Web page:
Solo developer Josh Krook is trying to redefine the exploration genre with his indie game studio.
Founded in 2016, Atreyu Games is based out of Sydney, Australia. The studio has previously released a few mobile and PC projects such as Troy: Divine Playground, Chivalry: Medieval Warfare and Them & Us.
Krook is currently running a Kickstarter campaign to fund his latest game The Cinema Rosa, a first-person exploration game set in an abandoned cinema that peaked during the Golden Age of Hollywood. With The Cinema Rosa, Krook is exploring themes loss, romance, nostalgia, regret and the psychological effects of a being in a relationship. The Cinema Rosa has been Krook’s passion project for over two years now and he’s under a year away from releasing it to the world.
Krook actually reached out to me first, linking to his Kickstarter because he thought I might be interested and, full disclosure, I was so I backed it. You can check out the Kickstarter campaign for yourself, and you’ve got a little over two weeks to back it!
For now, learn more about Atreyu Games and The Cinema Rosa from the man behind it.
This interview has been lightly edited for clarity.
[Stephan] What inspired you to get into video game development? Did you always want to work in games?
[Josh] I’ve been making games for over a decade. It basically started as a hobby and went from there.
[Stephan] What is the elevator pitch for The Cinema Rosa?
[Josh] The Cinema Rosa is an immersive, story-driven puzzle and exploration game set in an abandoned 1930s cinema.
[Stephan] What are some inspiration you’re drawing from for this project?
[Josh] The game is heavily inspired by the art and film style of the 1920s-30s, the Golden Age of Hollywood. Also known as the jazz age, this period featured art deco architecture, jazz music and an art style similar to that featured in The Great Gatsby. It’s a style reminiscent of Bioshock too.
Other inspirations include the paintings of Davis Cone. He goes around the U.S. painting these old art deco cinemas, many of which are now closed down/closing down.
I was also very heavily inspired by this Wired article on the decline of traditional film projectors. I felt it was important to make a game that celebrated cinema culture and the history of cinema in some way, and I hopefully achieved that.
[Stephan] The Kickstarter campaign claims that The Cinema Rosa will “reinvent the exploration genre” which is pretty bold, how are you going to accomplish that?
[Josh] The idea is to push the puzzle/exploration genre to its limits. Instead of just having puzzles to solve, the puzzles in The Cinema Rosa are intricately linked to an overarching story and narrative. Each puzzle solved changes the game world, reveals more about the story and introduces something of the lore of old-style cinemas.
I wanted to make a game that felt reactive and dynamic. To this end, when the narrator talks about anger – anger is shown visually on screen. The story impacts the game world and the game world impacts the story. It’s hard to explain without playing the game, but think of it like a real immersive, cinematic (no pun intended) experience.
[Stephan] How does Atreyu Games plan to avoid the scope creep that tends to affect some successful Kickstarter games?
Unlike other Kickstarter campaigns that promise the moon and fail to deliver, I have kept my promises very small and measurable. I plan to deliver a fun, engaging and immersive game environment. That’s basically it. The rewards are largely digital add-ons, but I am not promising hundreds of new levels or anything like that. From the beginning of development I have been well aware of scope creep and have planned the game to be as small as possible (without losing any key or important features).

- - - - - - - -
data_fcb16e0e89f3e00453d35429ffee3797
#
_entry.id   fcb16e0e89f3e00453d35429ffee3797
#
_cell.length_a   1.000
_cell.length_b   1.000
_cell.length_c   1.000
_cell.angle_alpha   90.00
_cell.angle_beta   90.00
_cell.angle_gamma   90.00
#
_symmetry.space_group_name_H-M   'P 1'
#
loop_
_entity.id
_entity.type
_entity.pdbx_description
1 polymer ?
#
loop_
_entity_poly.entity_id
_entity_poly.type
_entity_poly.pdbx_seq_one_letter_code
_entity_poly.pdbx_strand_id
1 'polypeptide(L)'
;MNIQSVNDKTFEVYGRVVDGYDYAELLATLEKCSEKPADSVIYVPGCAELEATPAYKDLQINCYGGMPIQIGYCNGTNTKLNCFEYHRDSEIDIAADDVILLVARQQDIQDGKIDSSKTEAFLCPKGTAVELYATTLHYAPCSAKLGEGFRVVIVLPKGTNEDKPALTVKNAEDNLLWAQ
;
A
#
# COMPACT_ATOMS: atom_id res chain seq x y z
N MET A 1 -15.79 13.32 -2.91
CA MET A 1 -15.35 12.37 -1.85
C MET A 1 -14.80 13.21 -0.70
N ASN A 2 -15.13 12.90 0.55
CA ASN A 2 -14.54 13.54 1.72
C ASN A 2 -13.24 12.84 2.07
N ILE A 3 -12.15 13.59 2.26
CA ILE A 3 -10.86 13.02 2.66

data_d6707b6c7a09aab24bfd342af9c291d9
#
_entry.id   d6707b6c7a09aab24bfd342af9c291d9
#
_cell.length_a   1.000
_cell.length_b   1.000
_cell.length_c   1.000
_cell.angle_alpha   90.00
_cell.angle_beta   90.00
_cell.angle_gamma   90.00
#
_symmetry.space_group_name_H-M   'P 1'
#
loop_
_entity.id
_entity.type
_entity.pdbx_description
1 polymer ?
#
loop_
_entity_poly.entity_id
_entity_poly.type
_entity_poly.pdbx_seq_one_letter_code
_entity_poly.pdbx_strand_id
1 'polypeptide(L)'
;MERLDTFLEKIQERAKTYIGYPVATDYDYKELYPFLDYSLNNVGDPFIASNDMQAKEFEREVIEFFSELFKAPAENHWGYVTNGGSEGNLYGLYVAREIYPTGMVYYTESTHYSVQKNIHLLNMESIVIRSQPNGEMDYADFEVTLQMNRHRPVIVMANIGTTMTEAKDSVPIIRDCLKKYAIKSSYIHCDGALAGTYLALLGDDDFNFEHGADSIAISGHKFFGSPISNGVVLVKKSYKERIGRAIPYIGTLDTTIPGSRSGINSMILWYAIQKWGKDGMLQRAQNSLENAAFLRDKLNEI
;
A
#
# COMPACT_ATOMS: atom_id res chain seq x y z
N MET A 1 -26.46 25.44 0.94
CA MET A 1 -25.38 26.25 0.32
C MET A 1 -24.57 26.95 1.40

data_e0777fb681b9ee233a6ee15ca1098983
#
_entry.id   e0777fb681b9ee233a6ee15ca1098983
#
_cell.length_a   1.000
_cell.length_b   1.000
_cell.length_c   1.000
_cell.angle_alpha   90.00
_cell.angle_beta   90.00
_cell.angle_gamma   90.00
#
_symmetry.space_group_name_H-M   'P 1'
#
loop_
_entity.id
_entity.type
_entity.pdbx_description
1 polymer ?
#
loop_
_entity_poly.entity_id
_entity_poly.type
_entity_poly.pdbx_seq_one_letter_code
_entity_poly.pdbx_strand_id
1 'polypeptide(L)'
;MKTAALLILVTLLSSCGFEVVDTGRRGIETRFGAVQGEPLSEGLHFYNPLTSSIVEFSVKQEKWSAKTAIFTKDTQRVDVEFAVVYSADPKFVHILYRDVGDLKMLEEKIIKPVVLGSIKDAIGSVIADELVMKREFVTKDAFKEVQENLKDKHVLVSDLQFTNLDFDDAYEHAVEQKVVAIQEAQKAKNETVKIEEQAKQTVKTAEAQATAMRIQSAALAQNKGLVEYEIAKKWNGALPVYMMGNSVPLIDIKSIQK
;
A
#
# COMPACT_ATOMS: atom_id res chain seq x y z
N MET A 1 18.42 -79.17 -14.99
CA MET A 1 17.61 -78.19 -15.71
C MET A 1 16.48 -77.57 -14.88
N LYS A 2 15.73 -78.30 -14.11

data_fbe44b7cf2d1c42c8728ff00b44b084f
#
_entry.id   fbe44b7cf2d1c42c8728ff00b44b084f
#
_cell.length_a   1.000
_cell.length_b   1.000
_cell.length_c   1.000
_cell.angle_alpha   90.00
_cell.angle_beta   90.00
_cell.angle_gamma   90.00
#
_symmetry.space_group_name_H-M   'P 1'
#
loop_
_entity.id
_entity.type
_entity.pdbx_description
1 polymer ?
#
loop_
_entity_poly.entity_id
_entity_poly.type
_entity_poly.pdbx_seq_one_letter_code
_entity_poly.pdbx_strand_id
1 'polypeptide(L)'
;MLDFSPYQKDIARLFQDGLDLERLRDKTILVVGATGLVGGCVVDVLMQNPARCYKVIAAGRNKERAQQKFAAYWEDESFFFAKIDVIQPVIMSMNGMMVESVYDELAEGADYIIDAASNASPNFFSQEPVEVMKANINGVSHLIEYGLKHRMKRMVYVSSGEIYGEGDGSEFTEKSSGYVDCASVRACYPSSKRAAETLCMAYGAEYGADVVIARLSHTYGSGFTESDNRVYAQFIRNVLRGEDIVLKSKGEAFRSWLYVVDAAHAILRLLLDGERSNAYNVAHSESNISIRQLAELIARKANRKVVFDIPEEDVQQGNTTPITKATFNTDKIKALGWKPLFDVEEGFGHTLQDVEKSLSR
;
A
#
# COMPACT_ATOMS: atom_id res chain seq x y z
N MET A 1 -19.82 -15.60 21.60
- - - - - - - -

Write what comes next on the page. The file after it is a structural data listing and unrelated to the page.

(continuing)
[Stephan] The Kickstarter campaign states that the project will be completed regardless of whether the campaign is successful, so why put in all of the effort to run the Kickstarter campaign?
[Josh] In all honesty, I need the money for marketing. I’ve spent my own money on development and I want to now share this game as widely as possible. A successful campaign will really help springboard the game for release (I will be able to work faster on development and I will be able to develop a stronger marketing platform). It’s really important to me to try to make this campaign a success.
[Stephan] What is the expected release date and does it change depending on the success of the Kickstarter campaign?
[Josh] March 2019.
[Stephan] What platforms are you targeting for release?
[Josh] PC, Mac. Stretch goal of perhaps VR (Oculus).
[Stephan] What’s one thing you want everyone to know about The Cinema Rosa?
[Josh] The Cinema Rosa is filled with engaging and immersive puzzles that will test your logic, memory and creativity. From riddles and numbers to torn down poster hints, you will be hunting for clues in every room.
[Stephan] What’s one thing you wish you knew at the start of your career that you know now?
- The hard decisions are worth making.
- Teams work faster than individuals.
- Do the thing that you’re best at and that you also find the most meaningful. Conversely, don’t do things that you find meaningless and that you’re terrible at.
Thanks for reading! If you’re interested in Krook’s work and keeping up with The Cinema Rosa‘s development you should follow it’s Twitter @CinemaRosa_EU or follow the studio @AtreyuGames. You can back the game on Kickstarter right now!
If you liked this interview you can catch me on Twitter @StephanReilly.
If you want to read some of my other interviews check out my interview with IGF award winner Mattias “D!TTØ” Dittrich, my interview with RunGunJumpGun‘s music, sound and story designer Jordan Bloemen and my interview with totally rad Swedish dev Dead Toast another solo developer releasing the highly anticipated My Friend Pedro: Blood Bullets Bananas with Devolver Digital.